The High Court decision Wallace v Naknok highlighted some difficulties that can arise when circumstances change following the formation of a Trust.

The essential facts of this case are as follows:

  • Mr Wallace formed the Trust in 2006.  He was the sole trustee, a discretionary beneficiary and the final beneficiary under the Trust.
  • The Trust Deed conferred on Mr Wallace the power of appointment of new trustees.
  • However, importantly, there was no power of removal of trustees in the Trust Deed.
  • The Trust was formed by Mr Wallace after he had separated from his previous wife and his share of the relationship property was settled into the Trust.
  • Subsequently, Mr Wallace married Ms Naknok.
  • A few months after the marriage Mr Wallace appointed Ms Naknok a second trustee of the Trust.
  • Shortly afterwards, the Trust purchased a property, in which both Mr Wallace and Ms Naknok lived.
  • At that time Mr Wallace retired as a trustee, but in January 2008, Mr Wallace subsequently re-appointed himself as a trustee so that both Ms Naknok and he were then trustees.
  • However, no transfer of the home property was registered following Mr Wallace’s re-appointment as a trustee, so that the property remained registered in the sole name of Ms Naknok.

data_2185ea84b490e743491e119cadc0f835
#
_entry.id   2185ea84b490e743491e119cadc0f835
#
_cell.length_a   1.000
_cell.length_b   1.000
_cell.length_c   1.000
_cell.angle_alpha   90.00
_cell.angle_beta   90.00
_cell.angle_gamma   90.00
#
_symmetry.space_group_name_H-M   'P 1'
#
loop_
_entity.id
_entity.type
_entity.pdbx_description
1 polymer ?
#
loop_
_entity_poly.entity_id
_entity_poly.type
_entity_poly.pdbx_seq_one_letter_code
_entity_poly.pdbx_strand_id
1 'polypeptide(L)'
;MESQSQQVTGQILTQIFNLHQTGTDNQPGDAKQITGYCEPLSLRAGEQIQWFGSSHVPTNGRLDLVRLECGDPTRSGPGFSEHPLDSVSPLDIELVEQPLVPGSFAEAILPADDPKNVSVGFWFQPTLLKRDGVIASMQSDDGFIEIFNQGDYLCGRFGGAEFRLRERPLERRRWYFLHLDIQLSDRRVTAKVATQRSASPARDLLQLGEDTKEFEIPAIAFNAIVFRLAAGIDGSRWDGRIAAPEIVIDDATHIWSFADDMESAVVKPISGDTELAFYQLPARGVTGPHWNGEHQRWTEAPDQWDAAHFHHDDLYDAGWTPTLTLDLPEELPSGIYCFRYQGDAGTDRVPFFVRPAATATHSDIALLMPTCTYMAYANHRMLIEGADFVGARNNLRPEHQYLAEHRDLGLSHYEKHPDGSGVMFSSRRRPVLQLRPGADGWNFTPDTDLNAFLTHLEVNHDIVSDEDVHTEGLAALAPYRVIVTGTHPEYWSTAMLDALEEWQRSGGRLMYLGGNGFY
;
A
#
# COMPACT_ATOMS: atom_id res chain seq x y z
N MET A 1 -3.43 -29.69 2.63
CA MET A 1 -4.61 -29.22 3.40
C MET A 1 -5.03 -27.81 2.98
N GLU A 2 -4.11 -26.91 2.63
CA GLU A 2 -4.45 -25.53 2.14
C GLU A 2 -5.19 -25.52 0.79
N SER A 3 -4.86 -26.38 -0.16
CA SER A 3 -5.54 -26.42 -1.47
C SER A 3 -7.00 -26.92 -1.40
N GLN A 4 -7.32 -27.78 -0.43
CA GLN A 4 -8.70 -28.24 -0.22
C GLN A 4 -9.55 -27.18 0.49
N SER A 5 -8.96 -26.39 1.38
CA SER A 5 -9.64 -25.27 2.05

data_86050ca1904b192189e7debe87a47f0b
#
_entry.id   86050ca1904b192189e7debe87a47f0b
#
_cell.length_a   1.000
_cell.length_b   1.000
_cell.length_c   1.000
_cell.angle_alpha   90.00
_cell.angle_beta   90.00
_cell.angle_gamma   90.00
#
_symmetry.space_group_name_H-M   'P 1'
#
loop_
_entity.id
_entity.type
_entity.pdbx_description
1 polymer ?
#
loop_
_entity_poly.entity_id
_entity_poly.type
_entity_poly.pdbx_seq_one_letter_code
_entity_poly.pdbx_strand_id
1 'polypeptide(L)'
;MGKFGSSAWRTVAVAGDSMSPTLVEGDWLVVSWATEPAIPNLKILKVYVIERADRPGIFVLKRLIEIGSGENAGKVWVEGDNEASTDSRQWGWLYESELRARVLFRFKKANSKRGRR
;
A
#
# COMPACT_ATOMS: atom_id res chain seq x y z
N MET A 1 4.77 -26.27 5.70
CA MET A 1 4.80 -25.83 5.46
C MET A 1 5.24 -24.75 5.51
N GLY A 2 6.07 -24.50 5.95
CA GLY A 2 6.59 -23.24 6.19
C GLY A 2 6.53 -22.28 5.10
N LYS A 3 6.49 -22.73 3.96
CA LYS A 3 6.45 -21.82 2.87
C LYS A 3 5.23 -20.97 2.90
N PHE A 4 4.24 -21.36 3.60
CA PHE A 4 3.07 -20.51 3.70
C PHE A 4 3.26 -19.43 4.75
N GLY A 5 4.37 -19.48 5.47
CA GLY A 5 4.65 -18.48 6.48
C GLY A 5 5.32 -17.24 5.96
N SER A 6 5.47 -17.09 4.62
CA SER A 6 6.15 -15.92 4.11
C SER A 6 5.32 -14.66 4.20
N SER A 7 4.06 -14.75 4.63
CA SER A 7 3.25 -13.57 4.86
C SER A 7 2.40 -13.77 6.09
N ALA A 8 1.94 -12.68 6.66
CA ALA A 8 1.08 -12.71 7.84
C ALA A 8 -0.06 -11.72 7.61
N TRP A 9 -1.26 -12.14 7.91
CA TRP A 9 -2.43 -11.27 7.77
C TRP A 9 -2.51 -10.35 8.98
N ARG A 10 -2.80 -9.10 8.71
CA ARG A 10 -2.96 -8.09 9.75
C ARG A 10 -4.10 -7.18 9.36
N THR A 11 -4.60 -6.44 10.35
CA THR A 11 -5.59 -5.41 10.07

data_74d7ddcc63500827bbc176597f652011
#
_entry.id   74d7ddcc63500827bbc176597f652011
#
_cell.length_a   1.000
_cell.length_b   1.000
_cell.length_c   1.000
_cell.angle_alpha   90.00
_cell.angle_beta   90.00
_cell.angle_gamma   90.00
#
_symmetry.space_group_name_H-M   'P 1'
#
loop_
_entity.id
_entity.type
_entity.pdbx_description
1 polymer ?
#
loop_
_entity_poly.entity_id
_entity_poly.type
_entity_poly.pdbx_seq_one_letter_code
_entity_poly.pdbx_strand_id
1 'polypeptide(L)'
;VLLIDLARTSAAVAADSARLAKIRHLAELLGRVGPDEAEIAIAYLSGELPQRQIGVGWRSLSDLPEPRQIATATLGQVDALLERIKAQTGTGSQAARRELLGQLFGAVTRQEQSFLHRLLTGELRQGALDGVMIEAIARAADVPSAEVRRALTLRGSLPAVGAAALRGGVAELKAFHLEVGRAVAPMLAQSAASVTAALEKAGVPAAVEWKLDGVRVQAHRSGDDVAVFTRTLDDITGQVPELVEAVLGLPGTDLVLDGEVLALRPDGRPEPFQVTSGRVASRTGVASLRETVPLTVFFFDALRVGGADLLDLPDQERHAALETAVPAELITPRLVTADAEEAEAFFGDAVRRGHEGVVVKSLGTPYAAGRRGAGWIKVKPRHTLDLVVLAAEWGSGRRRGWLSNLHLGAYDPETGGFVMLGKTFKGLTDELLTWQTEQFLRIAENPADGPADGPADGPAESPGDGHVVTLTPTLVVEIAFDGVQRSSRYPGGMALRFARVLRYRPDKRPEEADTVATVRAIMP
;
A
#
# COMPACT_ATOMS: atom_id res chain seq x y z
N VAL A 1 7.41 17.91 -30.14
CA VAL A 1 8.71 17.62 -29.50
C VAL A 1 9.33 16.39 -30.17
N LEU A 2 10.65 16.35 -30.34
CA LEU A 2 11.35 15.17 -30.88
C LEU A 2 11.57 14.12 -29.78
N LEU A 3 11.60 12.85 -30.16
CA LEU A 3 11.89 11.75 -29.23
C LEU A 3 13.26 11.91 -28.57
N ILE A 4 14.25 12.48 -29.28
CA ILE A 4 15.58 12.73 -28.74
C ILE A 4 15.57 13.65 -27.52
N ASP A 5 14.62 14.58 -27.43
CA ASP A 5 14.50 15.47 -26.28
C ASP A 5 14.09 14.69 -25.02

• In November 2010 the parties separated.  Mr Wallace sought the co-operation of Ms Naknok to resign as a trustee and to transfer the property into his name as sole trustee.  Ms Naknok never responded and accordingly proceedings were issued in the High Court.

The application for removal of Ms Naknok was brought under Section 51 of the Trustee Act 1956.  However the Court found that that section was not applicable as it conferred on the Court a power to appoint new trustees, not to remove trustees.

There is no power under the Trustee Act for a Court to remove a trustee.

However, the Court did find it had “inherent jurisdiction” to remove a trustee.  The inherent jurisdiction is ancillary to the Court’s principal duty to see that a Trust is properly executed.  The main guide in exercising this jurisdiction is the welfare of the beneficiaries.

In this case, the Court found there were no circumstances which would justify the exercise of the inherent jurisdiction.  There was no evidence of misconduct on the part of Ms Naknok.  She was not bound to agree to the request to resign.

There was also no evidence of any potential threat to the welfare of the beneficiaries which would justify the Court’s recourse to the inherent jurisdiction to remove Ms Naknok as a trustee.

As a result, the Court declined to remove Ms Naknok as a trustee.

This case underlines the importance of the careful drafting of Trust Deeds.  Trust Deeds must be carefully drafted to take into account the particular circumstances of the settlor.  Trust Deeds are not a case of “one size fits all”.

If you are contemplating forming a Trust, contact Willis Legal first so that we can discuss the advantages and disadvantages of Trusts and the considerations you need to take into account before deciding to proceed or otherwise.

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